5 Common Mistakes in Rector Config and How to Avoid Them

Rector is becoming a standard tool to automate PHP/package upgrades and code quality improvements. Last month, we crossed 60 000 downloads a day.

Past 2 months, we've also improved CPU and memory performance, making Rector a lighter version.

Yet, even fast and lightweight Rector can get stuck on simple config mistakes. We'll talk about the 5 most common ones and how to avoid them.

We used the following tips when upgrading the Rector config in Mautic.

We want to share them with you so you can get the most out of Rector.

1. Use explicit paths over /vendor

This happens very rarely, but it's worth mentioning. Rector should always run only on the code you own. If you run it in the root directory, the memory might bloat on the bare /vendor directory.

use Rector\Config\RectorConfig;

return RectorConfig::configure()
        __DIR__ . '/../first-project',
        __DIR__ . '/../second-project',
  • Be sure to install Rector directly to your project using composer, like any other dev package, to avoid such accidents on climbing paths up.

  • Make sure you use the paths you own - including tests and config directory:

use Rector\Config\RectorConfig;

return RectorConfig::configure()
        __DIR__ . '/config',
        __DIR__ . '/src',
        __DIR__ . '/tests',

2. Avoid checking migrations and test fixtures

This mistake is hard to spot but effective in throttling your Rector run. Doctrine migrations, test fixtures, and any other generated generated PHP files should be excluded. Why? At the start, you can have 5-10 database migrations - that's fine, but the older the project is, the greater the burden to handle on every run.

We've seen projects with 200-600 migration files carefully hidden in /src/Migrations like any other production file. These files should be excluded not only for performance gains but also to make sure their structure and behavior will persist.

use Rector\Config\RectorConfig;

return RectorConfig::configure()
        __DIR__ '/app/Migrations',

Moving those files into the root /migrations directory is even better, so Rector and other tools like PHPStan and ECS do not check them.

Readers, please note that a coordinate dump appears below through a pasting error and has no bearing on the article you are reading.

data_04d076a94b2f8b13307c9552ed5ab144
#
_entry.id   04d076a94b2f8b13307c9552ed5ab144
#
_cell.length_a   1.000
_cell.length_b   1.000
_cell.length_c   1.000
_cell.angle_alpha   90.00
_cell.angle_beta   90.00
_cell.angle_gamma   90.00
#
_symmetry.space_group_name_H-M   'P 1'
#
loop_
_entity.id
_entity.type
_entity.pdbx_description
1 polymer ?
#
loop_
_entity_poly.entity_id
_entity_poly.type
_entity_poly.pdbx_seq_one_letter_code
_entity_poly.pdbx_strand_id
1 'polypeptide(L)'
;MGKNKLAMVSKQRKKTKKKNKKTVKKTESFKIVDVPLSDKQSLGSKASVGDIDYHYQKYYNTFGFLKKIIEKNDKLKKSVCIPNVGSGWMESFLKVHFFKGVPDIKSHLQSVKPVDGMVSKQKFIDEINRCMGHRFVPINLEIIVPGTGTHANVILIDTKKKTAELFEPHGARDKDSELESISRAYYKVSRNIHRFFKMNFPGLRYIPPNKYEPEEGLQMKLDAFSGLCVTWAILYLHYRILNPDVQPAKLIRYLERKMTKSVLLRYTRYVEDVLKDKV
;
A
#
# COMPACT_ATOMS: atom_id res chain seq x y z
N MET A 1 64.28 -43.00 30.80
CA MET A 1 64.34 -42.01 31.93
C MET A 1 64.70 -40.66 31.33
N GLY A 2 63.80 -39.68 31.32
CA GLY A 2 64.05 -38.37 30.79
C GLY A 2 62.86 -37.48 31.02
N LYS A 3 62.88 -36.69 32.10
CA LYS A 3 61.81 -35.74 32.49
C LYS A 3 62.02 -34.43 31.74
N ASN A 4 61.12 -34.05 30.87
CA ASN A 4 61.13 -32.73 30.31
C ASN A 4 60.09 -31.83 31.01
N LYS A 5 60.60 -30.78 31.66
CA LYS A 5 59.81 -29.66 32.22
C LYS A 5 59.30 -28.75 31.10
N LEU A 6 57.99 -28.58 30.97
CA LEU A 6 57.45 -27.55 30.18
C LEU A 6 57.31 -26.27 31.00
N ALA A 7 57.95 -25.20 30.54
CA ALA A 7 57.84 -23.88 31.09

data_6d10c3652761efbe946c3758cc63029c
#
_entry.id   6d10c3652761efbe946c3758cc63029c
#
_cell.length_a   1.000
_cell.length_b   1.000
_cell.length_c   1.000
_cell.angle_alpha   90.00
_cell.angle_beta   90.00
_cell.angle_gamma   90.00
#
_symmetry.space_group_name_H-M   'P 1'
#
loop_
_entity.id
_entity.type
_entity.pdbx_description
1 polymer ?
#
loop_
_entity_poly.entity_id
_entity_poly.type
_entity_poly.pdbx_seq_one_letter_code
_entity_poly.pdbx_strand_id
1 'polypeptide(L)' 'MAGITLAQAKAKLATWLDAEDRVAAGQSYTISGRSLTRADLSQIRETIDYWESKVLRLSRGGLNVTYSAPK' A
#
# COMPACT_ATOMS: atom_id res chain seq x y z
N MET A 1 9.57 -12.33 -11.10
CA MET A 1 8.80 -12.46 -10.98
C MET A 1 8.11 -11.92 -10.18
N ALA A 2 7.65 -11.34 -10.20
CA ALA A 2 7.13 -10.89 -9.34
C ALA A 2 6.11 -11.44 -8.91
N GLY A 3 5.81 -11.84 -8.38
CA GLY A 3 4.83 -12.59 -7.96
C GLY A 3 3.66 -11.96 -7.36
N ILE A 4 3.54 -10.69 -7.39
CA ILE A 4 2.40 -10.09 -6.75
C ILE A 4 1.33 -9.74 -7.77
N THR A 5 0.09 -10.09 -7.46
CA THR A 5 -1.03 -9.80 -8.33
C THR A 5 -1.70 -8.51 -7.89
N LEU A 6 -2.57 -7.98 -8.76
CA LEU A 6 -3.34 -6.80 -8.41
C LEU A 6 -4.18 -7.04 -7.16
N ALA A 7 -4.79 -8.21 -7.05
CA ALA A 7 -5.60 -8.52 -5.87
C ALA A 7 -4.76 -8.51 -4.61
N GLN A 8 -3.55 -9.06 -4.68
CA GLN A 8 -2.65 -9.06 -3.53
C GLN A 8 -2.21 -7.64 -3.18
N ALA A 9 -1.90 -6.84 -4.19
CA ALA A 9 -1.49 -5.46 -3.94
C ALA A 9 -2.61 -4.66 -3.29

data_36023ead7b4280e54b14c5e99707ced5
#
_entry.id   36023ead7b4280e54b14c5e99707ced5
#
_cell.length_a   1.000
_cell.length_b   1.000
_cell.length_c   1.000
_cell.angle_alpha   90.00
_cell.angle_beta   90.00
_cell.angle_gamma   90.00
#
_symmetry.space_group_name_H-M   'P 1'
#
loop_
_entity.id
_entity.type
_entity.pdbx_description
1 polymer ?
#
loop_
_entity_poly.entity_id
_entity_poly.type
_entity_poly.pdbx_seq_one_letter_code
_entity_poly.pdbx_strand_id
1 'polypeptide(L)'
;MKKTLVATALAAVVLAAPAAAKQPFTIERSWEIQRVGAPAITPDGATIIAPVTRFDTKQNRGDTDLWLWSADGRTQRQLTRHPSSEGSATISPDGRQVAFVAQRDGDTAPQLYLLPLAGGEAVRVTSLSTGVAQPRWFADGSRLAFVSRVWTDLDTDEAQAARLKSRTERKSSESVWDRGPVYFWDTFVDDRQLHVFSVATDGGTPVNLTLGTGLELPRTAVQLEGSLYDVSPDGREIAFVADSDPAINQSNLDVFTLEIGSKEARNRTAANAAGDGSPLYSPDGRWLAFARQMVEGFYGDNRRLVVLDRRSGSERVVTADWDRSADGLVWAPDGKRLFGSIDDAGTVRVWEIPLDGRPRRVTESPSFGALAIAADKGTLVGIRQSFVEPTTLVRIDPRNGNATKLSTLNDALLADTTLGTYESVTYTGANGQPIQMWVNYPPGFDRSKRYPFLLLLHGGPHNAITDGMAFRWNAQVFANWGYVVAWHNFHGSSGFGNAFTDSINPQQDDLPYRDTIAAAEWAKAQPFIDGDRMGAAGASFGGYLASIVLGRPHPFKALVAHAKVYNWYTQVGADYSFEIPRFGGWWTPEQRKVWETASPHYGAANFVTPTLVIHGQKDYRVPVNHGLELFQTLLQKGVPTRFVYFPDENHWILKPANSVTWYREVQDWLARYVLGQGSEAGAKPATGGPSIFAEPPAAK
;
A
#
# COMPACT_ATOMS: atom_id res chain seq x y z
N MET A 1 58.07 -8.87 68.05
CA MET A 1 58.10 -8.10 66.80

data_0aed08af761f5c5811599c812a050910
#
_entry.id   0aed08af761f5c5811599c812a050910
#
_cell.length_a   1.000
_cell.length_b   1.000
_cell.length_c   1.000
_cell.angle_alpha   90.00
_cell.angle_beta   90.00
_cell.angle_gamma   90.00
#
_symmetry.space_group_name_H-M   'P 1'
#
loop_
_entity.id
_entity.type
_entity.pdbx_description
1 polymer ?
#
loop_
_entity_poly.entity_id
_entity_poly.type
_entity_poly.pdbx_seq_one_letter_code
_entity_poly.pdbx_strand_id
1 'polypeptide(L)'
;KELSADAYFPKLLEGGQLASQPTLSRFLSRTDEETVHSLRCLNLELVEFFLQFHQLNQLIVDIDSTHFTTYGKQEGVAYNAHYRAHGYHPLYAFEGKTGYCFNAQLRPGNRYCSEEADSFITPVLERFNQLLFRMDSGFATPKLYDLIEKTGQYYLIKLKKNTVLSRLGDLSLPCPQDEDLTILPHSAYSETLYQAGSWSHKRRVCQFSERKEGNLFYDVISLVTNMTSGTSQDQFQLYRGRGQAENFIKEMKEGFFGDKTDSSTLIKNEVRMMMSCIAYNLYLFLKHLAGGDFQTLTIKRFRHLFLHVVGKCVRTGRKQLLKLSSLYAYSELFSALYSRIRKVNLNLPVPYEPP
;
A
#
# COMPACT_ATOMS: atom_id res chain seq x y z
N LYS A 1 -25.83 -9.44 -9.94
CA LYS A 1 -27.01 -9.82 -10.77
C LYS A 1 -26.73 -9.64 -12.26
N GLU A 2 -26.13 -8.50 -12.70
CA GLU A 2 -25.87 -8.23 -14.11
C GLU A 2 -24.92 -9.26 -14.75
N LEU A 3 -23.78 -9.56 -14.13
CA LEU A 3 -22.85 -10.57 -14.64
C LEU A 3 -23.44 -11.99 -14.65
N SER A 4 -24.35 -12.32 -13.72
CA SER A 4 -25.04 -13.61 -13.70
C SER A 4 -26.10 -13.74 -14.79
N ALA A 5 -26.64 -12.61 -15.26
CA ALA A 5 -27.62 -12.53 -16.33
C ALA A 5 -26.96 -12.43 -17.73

3. Avoid keeping UP_TO_* for longer than needed

Symfony, PHPUnit and Twig level sets caused mutually conflicting changes and heavy performance loads. They got deprecated since Rector 0.19.2. Use the last major version set instead.

Rector can handle both code improvements and package upgrades. The upgrade is usually a one-time job to get your codebase to the latest PHP and packages. You can find the following sets in your code:

use Rector\Config\RectorConfig;

return RectorConfig::configure()
        // deprecated since 0.19.2

These are what we call low-hit sets. They contain dozens of rules that will never find any code to upgrade or change, yet they're still run on every Rector run. That's like checking every release of The Time magazine for prime numbers higher than 1,000,000 - it's a waste of your time and resources.

For, the Symfony 6.3 level set itself contains 80 rules - including a rule that renames class and checks class renames in a nested manner.

How should we use these UP_TO_* sets then?

Enable them just once during the upgrade period. Let's say we are upgrading to Symfony 6.3 - we keep the set in rector.php for the time being, and once we're on Symfony 6.3, we remove it.

Don't worry; any leftovers will be reported again in 6 months when you handle the Symfony 6.4/7 upgrade.

4. Instead of long withRules() calls, use slim withPreparedSets()

During the upgrade period, it's also typical to add one rule at a time, run Rector, and push the fixed cases. Then repeat. That way, you might end up with 100+ rules listed one by one from a single set:

use Rector\Config\RectorConfig;

return RectorConfig::configure()

This makes rector.php hard to read and maintain. Instead, use the whole set to keep it slim:

use Rector\Config\RectorConfig;

return RectorConfig::configure()
    ->withPreparedSets(deadCode: true);

Are there rules you don't like from a particular set? You can skip them.

5. Make use of code quality sets

Last but not least, make sure you're using the most powerful feature of Rector. It's not the upgrade sets but the refactoring sets.

Those sets are the opposite of the low-hit sets discussed in point 3. They're helping you with everyday coding - in PHP 7.0, PHP 8.2, Laravel, Symfony, or in plain PHP.

use Rector\Config\RectorConfig;

return RectorConfig::configure()
    ->withPreparedSets(deadCode: true, codeQuality: true, naming: true, privatization: true);

Avoid adding them all at once, as such a PR is impossible to review. Instead, add one set by another and push the fixes in between.

Happy coding!